The traditional “chalk and talk” method of teaching that’s persisted for hundreds of years is now acquiring inferior results when compared with the more modern and revolutionary teaching methods that are available for use in schools today. Greater student interaction is encouraged, the boundaries of authority are being broken down, and a focus on enjoyment over grades is emphasized.
As teachers, it’s necessary to be able to teach and remain engaging. It puts a greater level of responsibility on creating lesson plans that truly work. Teachers have reported amazing results when it came to spaced learning. Spaced learning involves encouraging students to quickly switch through activities.
The key is in the brain cells. It helps them to create the connections that they need to actually remember the knowledge. Furthermore, it has the additional benefit of allowing people to relax. If they are compressing sections of the syllabus into such small sections, then there’s no time to worry. It’s all about the learning before moving on to another session of activity.
Sometimes conventional lesson blocks just don’t work as every student is different and they all have their problematic subjects. The concept of Flexible Saturdays is that an in-depth session of a subject can be acquired by simply having a whole day of mathematics or some other subject.
At Flexible Saturdays lessons a teacher tries to help each student to study and learn what is the most difficult for him/her personally. Somebody repeats, somebody learns. It makes it more convenient for students as now they can focus on one thing while in school. It means that students don’t have a breaking point by spending hours struggling with a subject along at home. Under a new teaching method called “engagement” students are urged to engage with the real world, analyse everything that happens in different life spheres.
These strategies are most successful when they are implemented in a system that encourages collaboration among staff and students, and in which each is a part of a well-planned whole system. It is also certain that these strategies are most effective when they are applied in positive, supportive environments where there is recognition of the emotional, social and physical needs of students and where individual strengths are recognized, nurtured, and developed.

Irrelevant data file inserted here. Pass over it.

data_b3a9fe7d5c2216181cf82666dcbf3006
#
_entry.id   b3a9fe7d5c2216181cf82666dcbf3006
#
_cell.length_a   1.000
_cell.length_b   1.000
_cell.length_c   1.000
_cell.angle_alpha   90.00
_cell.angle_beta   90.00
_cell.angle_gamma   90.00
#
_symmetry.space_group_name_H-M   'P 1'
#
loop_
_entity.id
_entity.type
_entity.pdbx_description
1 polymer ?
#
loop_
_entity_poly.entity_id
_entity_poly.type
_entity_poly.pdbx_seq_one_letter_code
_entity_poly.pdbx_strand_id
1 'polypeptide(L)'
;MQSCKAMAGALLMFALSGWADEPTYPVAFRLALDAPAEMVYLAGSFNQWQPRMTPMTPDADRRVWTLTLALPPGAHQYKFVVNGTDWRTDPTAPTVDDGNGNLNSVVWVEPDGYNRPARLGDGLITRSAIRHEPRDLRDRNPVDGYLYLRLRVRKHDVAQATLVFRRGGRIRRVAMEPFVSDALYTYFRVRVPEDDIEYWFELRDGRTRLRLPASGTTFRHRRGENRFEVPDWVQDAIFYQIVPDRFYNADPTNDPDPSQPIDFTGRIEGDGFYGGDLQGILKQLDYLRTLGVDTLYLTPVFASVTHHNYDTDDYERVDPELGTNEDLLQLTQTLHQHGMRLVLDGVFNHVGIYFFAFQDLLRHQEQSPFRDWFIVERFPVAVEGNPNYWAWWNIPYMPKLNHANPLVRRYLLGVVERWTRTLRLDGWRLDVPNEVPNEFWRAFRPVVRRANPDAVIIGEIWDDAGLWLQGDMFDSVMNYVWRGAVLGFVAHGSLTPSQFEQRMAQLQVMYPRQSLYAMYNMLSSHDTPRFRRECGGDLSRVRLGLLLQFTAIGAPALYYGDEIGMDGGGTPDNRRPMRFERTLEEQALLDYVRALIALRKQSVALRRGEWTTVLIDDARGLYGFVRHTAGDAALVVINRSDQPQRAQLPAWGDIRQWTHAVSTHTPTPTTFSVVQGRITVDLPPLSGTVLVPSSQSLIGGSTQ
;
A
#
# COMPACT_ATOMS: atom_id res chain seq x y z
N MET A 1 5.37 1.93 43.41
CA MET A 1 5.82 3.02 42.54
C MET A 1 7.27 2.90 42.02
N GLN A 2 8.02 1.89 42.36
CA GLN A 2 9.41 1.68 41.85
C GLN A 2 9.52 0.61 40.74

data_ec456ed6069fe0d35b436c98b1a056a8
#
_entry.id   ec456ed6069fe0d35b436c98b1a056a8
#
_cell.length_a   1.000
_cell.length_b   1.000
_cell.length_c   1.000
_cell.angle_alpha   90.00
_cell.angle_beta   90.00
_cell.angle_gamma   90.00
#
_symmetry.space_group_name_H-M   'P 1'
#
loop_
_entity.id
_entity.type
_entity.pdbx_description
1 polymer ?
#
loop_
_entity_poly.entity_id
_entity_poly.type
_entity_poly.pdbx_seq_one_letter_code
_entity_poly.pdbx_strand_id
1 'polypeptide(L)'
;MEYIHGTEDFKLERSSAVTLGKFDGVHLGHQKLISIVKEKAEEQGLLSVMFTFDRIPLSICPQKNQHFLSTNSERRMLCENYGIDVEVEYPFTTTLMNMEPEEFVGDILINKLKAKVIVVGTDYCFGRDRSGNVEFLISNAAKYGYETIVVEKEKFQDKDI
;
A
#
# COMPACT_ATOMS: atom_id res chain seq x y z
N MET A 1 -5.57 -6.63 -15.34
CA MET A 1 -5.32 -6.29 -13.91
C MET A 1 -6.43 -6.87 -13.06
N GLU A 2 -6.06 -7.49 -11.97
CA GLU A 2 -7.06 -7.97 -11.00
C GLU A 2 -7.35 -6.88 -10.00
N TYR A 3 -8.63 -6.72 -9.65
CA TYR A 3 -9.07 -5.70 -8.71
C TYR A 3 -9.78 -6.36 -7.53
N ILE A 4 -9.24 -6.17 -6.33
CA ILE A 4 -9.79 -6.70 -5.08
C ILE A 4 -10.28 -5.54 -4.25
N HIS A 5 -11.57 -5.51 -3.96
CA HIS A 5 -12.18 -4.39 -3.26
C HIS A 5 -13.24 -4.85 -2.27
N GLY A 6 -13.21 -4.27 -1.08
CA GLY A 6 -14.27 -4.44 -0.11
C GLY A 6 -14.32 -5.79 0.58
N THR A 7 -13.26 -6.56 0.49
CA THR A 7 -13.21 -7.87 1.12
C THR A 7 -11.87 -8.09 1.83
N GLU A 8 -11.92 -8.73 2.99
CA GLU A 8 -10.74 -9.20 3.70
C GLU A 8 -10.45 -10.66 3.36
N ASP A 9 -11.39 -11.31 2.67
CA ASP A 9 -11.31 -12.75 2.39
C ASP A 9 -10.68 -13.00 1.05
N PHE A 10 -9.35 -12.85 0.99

On the flip side, Technological innovation, long a hallmark of academic research, may now be changing the look and feel of the classrooms. Changing the way the students learn and the teachers teach. Distance education, sophisticated learning-management systems and the opportunity to collaborate with research partners from around the world are just some of the transformational benefits that schools are embracing. Technological innovation will have a major influence on teaching methodologies over the coming years. Technology allows students to become much more engaged in constructing their own knowledge, and cognitive studies how that ability is key to learning success.
New technologies are also affecting other areas of campus administration. Social-networking tools are helping to build connections with alumni and support career service activities. And automated, self-service programmes reduce administrative requirements, streamline course registration and enhance academic life. The coming year will see advanced technologies will put education within the reach of many more individuals around the world, and will allow greater specialisation in curriculum and teaching methodologies than ever before.
New methods of teaching have the purpose to improve the quality of education and involve students in educational process. Innovations mean a progress and development. Hope the coming year presents a lot of opportunities to us to innovate and excel.
Ms Gauri Singh
Senior Manager Academics and Training
Seth MR Jaipuria Schools